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The King of Dinosaurs


Australopithecus afarensis, 3.2 million-year-old human ancestor
  • WhereKirtland Hall of Prehistoric Life

“Lucy” is the nickname for the Australopithecus afarensis partial skeleton that was discovered in the Afar desert of Ethiopia in 1974 by an international team of scientists led by former Museum curator Dr. Donald Johanson. When the partial skeleton was found, it was the oldest and most complete early human ancestor ever found, with 40 percent of the skeleton unearthed. Lucy has served as an important reference that has expanded researchers’ understanding of the morphology and anatomy of the earliest human ancestors and increased our knowledge of human evolution.

“While no longer the oldest human ancestor discovered or most complete fossil specimen, Lucy is nonetheless an icon of paleoanthropology,” said Dr. Yohannes Haile-Selassie, curator of physical anthropology. “Over the years, through research publications and the media, she was able to easily connect with people all over the world as an individual—not as a fossil specimen. “From a scientific point of view, she belongs to an early human ancestor species that existed right before the first appearance of Homo, the genus that includes humans,” he said. “As a result, her species is positioned at a very pivotal point in our quest to understand our origins.”

In September 2013, the Museum unveiled a new Human Origins Gallery featuring Lucy, the famous 3.2 million-year-old human ancestor showcased as a skeletal mount as well as a sculpted reconstruction. Museum artisans Carl Jara and Nicole Dobrinic sculpted skeletal elements, cast 102 pieces in resin and painstakingly reassembled the mount of the famous fossil. The mount reflects current scientific knowledge of the hominin’s anatomy based on fossil evidence.

It features a newly sculpted and reshaped rib cage handcrafted from foam and a spine that more accurately represents the curvature of the lower back. In addition, new elements were added, including casts of portions of the original fossil’s lower leg (tibia) and upper arm (humerus) that were not in the original reconstruction, a symmetrical left hand and a patella (knee cap) cast from the Museum’s Hamann-Todd Osteological Collection of human bones.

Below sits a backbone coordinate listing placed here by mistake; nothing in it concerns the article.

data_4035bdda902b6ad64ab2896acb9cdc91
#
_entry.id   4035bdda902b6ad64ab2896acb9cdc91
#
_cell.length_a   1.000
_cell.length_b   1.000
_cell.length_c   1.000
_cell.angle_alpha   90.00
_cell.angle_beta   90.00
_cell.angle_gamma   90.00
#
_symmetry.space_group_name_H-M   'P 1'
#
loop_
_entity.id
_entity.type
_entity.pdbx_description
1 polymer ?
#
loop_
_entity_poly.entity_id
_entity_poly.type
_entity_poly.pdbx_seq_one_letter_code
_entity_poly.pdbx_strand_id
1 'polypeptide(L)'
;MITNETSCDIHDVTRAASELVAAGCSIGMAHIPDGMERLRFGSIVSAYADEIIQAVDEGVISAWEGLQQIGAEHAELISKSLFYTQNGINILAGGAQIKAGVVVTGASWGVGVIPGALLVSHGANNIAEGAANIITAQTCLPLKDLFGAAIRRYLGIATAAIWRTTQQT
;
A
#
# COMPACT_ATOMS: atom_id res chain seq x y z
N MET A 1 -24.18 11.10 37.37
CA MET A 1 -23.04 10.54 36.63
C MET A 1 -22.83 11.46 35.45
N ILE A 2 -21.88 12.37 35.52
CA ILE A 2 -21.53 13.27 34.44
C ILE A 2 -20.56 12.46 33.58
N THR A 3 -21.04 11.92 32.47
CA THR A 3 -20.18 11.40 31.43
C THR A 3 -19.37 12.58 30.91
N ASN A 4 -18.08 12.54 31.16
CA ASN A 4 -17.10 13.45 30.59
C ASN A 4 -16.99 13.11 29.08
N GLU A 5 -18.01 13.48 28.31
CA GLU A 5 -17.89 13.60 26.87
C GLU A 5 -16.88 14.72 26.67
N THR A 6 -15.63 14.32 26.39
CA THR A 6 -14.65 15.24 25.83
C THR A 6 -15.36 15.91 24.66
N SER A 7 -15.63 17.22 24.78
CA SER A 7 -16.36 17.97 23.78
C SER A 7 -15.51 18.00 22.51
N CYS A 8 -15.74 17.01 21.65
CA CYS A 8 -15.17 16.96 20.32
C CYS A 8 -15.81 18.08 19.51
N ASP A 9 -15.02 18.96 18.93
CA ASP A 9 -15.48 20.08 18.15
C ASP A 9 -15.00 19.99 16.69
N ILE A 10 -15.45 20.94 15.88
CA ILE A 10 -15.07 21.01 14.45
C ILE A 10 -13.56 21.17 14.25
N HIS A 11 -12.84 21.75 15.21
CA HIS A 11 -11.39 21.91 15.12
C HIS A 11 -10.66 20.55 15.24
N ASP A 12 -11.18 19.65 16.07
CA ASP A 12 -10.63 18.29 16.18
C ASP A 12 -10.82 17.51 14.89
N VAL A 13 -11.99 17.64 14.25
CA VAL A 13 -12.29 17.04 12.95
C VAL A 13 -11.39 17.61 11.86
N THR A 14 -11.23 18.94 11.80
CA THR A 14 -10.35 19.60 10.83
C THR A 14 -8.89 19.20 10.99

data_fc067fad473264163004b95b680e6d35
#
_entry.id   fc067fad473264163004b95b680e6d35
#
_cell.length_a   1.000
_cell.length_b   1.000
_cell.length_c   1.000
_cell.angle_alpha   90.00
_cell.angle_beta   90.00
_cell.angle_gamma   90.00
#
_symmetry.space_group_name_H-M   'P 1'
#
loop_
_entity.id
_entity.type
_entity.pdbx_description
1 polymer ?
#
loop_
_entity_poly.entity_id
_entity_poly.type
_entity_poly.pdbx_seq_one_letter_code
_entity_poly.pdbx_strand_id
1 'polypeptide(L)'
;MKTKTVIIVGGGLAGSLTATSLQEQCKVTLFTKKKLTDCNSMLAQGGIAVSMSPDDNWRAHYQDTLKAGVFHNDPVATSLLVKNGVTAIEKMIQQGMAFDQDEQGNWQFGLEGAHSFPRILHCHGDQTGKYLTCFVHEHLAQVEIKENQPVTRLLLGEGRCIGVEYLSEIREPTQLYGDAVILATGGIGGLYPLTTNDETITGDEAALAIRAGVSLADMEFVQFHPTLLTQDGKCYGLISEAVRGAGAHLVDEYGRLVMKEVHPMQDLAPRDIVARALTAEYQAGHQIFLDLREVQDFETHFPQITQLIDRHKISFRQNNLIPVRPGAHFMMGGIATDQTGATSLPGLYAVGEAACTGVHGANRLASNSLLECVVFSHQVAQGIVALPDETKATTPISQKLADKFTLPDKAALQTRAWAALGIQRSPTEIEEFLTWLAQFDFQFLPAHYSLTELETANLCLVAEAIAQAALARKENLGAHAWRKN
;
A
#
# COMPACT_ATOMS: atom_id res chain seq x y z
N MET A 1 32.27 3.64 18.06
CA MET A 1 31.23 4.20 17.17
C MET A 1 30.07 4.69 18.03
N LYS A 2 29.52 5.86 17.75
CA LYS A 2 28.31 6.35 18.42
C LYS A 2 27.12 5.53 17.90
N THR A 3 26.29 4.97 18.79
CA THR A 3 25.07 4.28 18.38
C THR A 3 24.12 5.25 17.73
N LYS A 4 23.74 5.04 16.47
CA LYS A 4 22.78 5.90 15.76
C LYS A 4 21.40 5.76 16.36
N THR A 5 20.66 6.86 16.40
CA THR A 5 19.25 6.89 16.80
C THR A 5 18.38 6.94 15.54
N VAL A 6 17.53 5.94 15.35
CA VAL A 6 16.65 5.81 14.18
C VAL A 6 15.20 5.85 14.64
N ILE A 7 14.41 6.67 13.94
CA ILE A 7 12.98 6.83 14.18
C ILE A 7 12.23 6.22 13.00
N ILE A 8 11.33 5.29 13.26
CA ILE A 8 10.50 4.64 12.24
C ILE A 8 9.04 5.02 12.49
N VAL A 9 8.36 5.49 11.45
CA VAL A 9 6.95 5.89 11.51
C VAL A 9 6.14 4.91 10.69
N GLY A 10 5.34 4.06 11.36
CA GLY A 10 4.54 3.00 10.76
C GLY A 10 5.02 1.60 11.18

Sharing the spotlight with the new skeletal mount is a strikingly lifelike sculpture created by internationally renowned paleoartist John Gurche. This fully “fleshed-out” reconstruction details the muscular build and facial features of the upright walking human ancestor. Posed in a striding stance, the masterful creation is arranged back to back with the most accurate and complete skeletal cast of this species in the world, bringing this ancient creature to life in amazing detail.

The award-winning artist sculpted the work in clay from the Museum’s Lucy skeleton cast. The process began by articulating the Museum’s restorations of Lucy’s bones in a dynamic, confident striding pose. Gurche then used modeling clay to sculpt realistic muscles, based on muscle markings visible on Lucy’s bones. “Her skeleton is not identical to that of any creature alive today, ape or human, and her muscles follow suit,” said Gurche. “The result is a body all her own.”

Skin was added and texturized with tools and skin texture pads. Finally, Lucy was molded and cast in silicone. Finishing touches included painting the work and individually implanting natural-looking hair with a special needle. A hidden metal armature supports the completed reconstruction from within.

The two new representations of Lucy were created under the direction of Haile-Selassie. Skeletal reconstructions are always based on available fossil material. The previous skeletal reconstruction of Lucy was designed under the assumption that the earliest hominins had chimpanzee-like, funnel-shaped rib cages. The new reconstruction is based on new knowledge from specimens discovered in Ethiopia that indicate that Lucy had neither a funnel-shaped (ape-like) nor barrel-shaped (human-like) rib cage. The shape was intermediate between humans and apes. In addition, the previous reconstruction did not show lumbar lordosis, the curvature of the lower spine that characterizes hominins that walk on two legs.